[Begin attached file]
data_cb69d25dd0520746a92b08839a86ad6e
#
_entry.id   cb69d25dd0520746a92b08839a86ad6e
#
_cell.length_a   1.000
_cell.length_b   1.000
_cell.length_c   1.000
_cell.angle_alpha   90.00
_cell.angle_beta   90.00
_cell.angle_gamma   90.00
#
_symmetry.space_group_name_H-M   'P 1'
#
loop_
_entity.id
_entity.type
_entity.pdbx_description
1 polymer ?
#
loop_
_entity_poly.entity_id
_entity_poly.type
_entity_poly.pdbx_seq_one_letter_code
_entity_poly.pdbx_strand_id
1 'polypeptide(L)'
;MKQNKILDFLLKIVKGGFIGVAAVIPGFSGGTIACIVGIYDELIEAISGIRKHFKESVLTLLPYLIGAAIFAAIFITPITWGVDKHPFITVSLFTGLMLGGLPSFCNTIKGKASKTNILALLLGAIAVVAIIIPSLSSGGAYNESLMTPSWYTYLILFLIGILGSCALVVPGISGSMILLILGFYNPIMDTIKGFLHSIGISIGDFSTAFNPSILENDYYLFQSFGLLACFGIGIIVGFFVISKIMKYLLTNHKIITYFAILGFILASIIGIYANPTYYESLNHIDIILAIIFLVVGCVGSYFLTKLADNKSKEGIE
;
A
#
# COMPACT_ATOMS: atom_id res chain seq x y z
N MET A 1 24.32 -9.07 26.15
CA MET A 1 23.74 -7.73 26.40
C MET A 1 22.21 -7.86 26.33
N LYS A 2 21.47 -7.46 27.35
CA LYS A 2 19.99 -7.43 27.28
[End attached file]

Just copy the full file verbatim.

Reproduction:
data_cb69d25dd0520746a92b08839a86ad6e
#
_entry.id   cb69d25dd0520746a92b08839a86ad6e
#
_cell.length_a   1.000
_cell.length_b   1.000
_cell.length_c   1.000
_cell.angle_alpha   90.00
_cell.angle_beta   90.00
_cell.angle_gamma   90.00
#
_symmetry.space_group_name_H-M   'P 1'
#
loop_
_entity.id
_entity.type
_entity.pdbx_description
1 polymer ?
#
loop_
_entity_poly.entity_id
_entity_poly.type
_entity_poly.pdbx_seq_one_letter_code
_entity_poly.pdbx_strand_id
1 'polypeptide(L)'
;MKQNKILDFLLKIVKGGFIGVAAVIPGFSGGTIACIVGIYDELIEAISGIRKHFKESVLTLLPYLIGAAIFAAIFITPITWGVDKHPFITVSLFTGLMLGGLPSFCNTIKGKASKTNILALLLGAIAVVAIIIPSLSSGGAYNESLMTPSWYTYLILFLIGILGSCALVVPGISGSMILLILGFYNPIMDTIKGFLHSIGISIGDFSTAFNPSILENDYYLFQSFGLLACFGIGIIVGFFVISKIMKYLLTNHKIITYFAILGFILASIIGIYANPTYYESLNHIDIILAIIFLVVGCVGSYFLTKLADNKSKEGIE
;
A
#
# COMPACT_ATOMS: atom_id res chain seq x y z
N MET A 1 24.32 -9.07 26.15
CA MET A 1 23.74 -7.73 26.40
C MET A 1 22.21 -7.86 26.33
N LYS A 2 21.47 -7.46 27.35
CA LYS A 2 19.99 -7.43 27.28